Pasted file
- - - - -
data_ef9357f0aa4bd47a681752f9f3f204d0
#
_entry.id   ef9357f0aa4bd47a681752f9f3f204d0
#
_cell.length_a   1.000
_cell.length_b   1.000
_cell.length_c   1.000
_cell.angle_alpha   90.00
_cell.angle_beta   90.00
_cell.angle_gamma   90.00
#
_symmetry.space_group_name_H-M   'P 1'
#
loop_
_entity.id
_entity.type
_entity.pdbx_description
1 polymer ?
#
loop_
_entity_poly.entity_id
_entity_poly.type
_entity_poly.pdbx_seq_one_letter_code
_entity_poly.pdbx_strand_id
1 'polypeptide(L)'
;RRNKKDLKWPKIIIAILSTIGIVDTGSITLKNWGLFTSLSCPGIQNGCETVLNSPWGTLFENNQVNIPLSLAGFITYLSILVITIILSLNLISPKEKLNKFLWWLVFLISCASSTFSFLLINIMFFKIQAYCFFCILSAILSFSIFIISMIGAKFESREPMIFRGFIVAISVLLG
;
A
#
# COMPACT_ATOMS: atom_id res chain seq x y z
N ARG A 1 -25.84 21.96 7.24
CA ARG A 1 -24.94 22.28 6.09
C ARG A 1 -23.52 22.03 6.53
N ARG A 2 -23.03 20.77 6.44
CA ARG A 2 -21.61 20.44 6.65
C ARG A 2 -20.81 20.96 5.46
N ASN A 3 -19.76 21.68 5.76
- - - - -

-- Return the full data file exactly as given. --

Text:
data_ef9357f0aa4bd47a681752f9f3f204d0
#
_entry.id   ef9357f0aa4bd47a681752f9f3f204d0
#
_cell.length_a   1.000
_cell.length_b   1.000
_cell.length_c   1.000
_cell.angle_alpha   90.00
_cell.angle_beta   90.00
_cell.angle_gamma   90.00
#
_symmetry.space_group_name_H-M   'P 1'
#
loop_
_entity.id
_entity.type
_entity.pdbx_description
1 polymer ?
#
loop_
_entity_poly.entity_id
_entity_poly.type
_entity_poly.pdbx_seq_one_letter_code
_entity_poly.pdbx_strand_id
1 'polypeptide(L)'
;RRNKKDLKWPKIIIAILSTIGIVDTGSITLKNWGLFTSLSCPGIQNGCETVLNSPWGTLFENNQVNIPLSLAGFITYLSILVITIILSLNLISPKEKLNKFLWWLVFLISCASSTFSFLLINIMFFKIQAYCFFCILSAILSFSIFIISMIGAKFESREPMIFRGFIVAISVLLG
;
A
#
# COMPACT_ATOMS: atom_id res chain seq x y z
N ARG A 1 -25.84 21.96 7.24
CA ARG A 1 -24.94 22.28 6.09
C ARG A 1 -23.52 22.03 6.53
N ARG A 2 -23.03 20.77 6.44
CA ARG A 2 -21.61 20.44 6.65
C ARG A 2 -20.81 20.96 5.46
N ASN A 3 -19.76 21.68 5.76